Skip to main content

Trees

From the SW entrance to the Braun Building, with the main office of the Faculty of Natural Resource Management (NRM, formerly Forestry) to your left, head down the main corridor along the row of faculty offices (signs for Braun Building Courtyard). On your right hand side, you will see signs for the two somewhat hidden entrances to the courtyard in the center of the building. IGNORE the first entrance, the door tends to be locked!! Use the second entrance in the NE corner of the court yard. The site is a bit neglected and only periodically used or maintained by volunteers. Due to its protection from the elements and some care from NRM faculty contains a few unusual plants and trees (but almost no lichens!). Wander around aimlessly and see if you can find some of the trees mentioned. Right at the entrance are a few decorative trees and bushes: unknown variety of hydrangea and Albert spruce (Picea glauca var. albertiana conica (Fig 10-1). Volunteers of heart-leaved linden are everywhere.

Fig. 10-1 Picea glauca var. albertiana conica This conifer is often found in our nurseries, but don't waste your money on it. It does NOT survive our Winters. Even in this protected spot the tip reaching above snow level is damaged.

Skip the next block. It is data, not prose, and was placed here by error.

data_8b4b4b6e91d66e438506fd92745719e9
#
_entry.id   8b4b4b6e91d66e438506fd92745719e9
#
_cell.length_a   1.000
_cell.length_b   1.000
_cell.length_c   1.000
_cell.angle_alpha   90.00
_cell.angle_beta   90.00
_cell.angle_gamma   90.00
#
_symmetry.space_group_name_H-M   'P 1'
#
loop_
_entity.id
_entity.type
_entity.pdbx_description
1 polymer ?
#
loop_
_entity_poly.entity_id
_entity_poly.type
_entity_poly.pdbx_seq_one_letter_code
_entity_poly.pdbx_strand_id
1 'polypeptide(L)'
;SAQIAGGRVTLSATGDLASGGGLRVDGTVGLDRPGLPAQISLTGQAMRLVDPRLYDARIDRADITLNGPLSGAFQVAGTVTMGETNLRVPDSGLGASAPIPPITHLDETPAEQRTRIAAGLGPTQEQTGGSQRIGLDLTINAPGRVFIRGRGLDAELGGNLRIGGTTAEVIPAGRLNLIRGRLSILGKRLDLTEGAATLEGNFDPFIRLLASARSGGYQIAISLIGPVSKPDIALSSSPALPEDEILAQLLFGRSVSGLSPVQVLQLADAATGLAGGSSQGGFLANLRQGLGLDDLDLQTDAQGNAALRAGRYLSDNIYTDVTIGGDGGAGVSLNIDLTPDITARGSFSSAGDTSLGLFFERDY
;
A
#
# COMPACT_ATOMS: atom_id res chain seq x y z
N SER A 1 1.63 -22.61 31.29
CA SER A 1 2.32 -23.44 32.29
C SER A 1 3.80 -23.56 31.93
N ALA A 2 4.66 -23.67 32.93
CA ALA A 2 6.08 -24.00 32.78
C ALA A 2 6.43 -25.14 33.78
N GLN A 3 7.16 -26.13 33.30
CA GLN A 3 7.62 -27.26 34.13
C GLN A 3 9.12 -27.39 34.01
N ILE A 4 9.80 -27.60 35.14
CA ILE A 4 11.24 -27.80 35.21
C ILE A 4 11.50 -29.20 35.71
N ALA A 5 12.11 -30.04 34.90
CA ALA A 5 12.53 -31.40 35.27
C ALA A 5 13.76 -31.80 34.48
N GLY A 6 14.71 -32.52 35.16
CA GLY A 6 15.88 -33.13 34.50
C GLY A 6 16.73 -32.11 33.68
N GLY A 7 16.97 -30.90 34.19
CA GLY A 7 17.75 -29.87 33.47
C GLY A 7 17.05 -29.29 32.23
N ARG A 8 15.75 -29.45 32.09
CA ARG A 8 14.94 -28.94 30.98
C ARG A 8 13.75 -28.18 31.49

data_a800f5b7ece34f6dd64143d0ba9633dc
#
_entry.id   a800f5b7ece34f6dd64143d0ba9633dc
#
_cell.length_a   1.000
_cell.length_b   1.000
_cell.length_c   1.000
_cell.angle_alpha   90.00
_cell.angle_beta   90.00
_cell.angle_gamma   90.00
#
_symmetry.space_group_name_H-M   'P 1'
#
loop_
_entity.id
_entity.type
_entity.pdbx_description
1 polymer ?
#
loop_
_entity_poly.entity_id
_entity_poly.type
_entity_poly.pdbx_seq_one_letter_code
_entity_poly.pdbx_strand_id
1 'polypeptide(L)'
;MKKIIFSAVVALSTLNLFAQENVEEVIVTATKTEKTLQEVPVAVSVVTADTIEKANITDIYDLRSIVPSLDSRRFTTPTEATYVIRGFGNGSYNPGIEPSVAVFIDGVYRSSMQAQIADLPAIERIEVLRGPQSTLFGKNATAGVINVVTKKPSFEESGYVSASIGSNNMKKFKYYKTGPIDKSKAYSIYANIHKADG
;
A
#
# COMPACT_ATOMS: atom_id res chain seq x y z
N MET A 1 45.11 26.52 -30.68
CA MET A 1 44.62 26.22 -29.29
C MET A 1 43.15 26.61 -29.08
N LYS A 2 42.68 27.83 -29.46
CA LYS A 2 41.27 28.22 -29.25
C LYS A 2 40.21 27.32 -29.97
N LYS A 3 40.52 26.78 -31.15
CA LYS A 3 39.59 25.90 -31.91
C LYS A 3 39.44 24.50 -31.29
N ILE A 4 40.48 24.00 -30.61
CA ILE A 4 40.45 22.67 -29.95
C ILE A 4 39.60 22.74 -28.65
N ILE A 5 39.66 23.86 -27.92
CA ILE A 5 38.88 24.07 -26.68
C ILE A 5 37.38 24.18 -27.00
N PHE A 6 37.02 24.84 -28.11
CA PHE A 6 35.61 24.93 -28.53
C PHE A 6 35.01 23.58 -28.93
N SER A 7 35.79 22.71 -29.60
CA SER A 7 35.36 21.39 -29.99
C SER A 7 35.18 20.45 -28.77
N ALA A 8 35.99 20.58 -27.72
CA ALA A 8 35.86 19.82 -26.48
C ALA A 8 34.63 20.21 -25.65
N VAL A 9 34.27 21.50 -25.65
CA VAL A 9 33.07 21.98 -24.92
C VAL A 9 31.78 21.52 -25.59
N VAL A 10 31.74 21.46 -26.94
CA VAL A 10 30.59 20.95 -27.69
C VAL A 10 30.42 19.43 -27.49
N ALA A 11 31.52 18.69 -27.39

Fig. 10-2 Young Red spruce

Dr. Leonard Hutchison planted a red spruce (Picea rubens) from Eastern Canada in 2002 (Fig. 10-2). In the corner to the right and far away from the entrance are two older specimens of Rocky Mountain Douglas fir (Pseudotsuga menziesii, Fig 10-3) and Colorado fir (Abies concolor). In the far left corner can be found local balsam fir (Abies balsamea) and white spruce (Picea glauca). The ground is covered in places by vines of Manitoba grape (Vitis labrusca) (Fig. 10-5 ).

Fig. 10-3. Pseudotsuga menziesii Douglas fir from the West coast seems to be doing fine
Fig. 10-4 Young hemlock seedling is not doing well, suffering annual damage to the leader.
Fig 10-5 Vitis labrusca

Deciduous trees are represented by paper birch (Betula papyrifera) and introduced ornamental (colourful in Autumn) Amur maple (Acer ginnala) (Fig. ) as well as numerous seedlings of linden and other trees.

Fig 10-6. Acer ginnala
Fig 10-7. Showy mountain ash (Sorbus decora) is also seeding randomly through the site.

Seedlings of various self-seeded trees are scattered throughout: in addition to heart-leaved linden also mountain ash Sorbus decora (Fig. 10-7 and 8), white pine Pinus strobus (Fig. 10-9) and prolific seed producer green ash Fraxinus pennsylvanica (Fig 10-10 and 11).

Fig. 10-8. Mountain ash flowers
Fig 10-9. White pine seedling Pinus strobus.
Fig. 10-10. Green ash Fraxinus pennsylvanicus
Fig 10-11. Green ash new growth and last year's seed

Notice: ob_end_flush(): failed to send buffer of zlib output compression (0) in /home/saximontana/public_html/wp-includes/functions.php on line 4757